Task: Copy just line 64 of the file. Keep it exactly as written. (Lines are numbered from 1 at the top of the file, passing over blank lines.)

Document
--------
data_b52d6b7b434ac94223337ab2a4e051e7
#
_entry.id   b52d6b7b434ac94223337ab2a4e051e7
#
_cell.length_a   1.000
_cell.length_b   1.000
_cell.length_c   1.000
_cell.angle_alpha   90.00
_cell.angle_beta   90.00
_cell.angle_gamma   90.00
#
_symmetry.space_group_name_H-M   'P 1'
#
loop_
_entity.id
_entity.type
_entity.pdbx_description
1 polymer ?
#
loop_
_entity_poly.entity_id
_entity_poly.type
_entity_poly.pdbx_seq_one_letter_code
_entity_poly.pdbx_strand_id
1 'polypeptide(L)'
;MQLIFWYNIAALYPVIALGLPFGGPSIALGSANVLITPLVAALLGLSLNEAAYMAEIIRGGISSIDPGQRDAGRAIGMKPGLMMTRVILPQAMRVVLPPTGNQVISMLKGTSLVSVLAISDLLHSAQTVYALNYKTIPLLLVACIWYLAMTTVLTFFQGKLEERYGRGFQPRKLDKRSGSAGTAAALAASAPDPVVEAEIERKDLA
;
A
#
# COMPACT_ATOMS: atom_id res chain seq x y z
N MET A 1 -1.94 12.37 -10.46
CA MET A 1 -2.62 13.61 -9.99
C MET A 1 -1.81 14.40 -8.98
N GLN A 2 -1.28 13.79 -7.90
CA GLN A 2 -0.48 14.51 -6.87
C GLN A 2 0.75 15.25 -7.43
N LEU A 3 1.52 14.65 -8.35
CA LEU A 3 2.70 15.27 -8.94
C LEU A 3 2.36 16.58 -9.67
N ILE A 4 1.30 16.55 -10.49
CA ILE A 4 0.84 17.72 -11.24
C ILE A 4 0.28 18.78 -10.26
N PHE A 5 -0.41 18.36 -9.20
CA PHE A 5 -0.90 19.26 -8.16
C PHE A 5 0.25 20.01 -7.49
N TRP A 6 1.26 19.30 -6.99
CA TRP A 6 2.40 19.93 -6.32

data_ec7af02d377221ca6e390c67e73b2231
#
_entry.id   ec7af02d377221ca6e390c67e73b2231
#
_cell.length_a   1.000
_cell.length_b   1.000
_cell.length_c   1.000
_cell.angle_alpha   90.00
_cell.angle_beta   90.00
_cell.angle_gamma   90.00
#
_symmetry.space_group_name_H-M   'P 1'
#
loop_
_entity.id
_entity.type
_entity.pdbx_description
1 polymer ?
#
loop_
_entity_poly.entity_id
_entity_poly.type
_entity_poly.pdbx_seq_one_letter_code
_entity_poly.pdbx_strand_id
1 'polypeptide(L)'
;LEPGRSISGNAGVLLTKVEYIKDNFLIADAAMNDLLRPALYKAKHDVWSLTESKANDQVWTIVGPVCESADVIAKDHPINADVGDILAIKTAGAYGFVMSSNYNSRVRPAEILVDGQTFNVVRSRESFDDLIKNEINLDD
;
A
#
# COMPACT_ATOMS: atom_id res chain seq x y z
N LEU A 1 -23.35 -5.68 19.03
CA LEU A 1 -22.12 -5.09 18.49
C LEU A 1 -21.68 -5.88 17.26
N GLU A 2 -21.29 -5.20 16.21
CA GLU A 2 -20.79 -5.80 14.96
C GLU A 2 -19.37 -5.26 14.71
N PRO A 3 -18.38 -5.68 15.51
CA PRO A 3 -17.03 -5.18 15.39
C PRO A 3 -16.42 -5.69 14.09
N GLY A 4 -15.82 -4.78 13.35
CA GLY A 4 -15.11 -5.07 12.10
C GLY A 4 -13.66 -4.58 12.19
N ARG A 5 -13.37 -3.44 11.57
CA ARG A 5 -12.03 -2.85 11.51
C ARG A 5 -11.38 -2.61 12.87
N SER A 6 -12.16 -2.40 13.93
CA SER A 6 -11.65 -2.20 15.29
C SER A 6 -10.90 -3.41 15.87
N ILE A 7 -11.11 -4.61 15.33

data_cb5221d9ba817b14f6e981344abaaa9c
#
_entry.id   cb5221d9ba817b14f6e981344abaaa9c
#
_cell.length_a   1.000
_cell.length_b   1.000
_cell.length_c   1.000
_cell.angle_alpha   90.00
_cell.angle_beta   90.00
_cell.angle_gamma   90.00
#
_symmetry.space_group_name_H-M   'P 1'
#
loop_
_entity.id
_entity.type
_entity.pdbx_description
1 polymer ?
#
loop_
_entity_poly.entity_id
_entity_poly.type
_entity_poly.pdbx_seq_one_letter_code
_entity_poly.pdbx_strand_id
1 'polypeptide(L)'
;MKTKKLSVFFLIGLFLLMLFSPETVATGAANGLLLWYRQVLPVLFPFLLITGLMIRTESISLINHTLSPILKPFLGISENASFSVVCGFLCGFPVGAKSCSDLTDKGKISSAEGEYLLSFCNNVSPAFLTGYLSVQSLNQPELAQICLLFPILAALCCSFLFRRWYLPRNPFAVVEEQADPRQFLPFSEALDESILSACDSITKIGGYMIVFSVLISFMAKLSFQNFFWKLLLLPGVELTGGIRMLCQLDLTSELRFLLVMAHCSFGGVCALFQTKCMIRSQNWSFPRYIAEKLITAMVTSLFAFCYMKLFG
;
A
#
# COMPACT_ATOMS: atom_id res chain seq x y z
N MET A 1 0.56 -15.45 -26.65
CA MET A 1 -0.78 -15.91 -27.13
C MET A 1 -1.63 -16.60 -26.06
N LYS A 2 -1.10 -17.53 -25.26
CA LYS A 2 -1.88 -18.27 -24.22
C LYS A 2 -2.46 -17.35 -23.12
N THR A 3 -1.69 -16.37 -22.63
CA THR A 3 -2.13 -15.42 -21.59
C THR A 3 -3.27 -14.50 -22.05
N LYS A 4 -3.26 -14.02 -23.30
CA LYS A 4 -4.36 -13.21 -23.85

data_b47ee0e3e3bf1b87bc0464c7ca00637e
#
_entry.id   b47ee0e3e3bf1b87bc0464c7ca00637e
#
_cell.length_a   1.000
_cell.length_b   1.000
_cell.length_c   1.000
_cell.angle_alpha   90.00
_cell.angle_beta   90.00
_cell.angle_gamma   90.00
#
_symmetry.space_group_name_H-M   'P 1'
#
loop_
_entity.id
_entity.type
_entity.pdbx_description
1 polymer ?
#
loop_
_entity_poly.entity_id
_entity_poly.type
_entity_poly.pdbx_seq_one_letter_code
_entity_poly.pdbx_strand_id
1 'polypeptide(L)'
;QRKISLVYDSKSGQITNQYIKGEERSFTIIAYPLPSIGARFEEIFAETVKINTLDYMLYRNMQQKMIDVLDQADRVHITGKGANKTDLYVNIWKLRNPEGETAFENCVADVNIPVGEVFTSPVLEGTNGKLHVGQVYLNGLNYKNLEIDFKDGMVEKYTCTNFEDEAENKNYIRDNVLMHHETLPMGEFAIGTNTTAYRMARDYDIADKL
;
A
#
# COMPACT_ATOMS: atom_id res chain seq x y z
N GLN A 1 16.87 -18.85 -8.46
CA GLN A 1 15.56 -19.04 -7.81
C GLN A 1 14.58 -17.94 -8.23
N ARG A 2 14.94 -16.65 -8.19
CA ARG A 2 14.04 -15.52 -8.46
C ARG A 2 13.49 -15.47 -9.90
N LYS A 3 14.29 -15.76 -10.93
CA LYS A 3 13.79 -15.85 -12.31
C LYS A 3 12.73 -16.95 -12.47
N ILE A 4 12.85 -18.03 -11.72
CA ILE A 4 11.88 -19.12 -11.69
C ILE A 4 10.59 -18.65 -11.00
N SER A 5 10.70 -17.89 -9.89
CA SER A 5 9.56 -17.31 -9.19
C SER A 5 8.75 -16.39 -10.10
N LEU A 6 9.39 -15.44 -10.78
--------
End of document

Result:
_entity.pdbx_description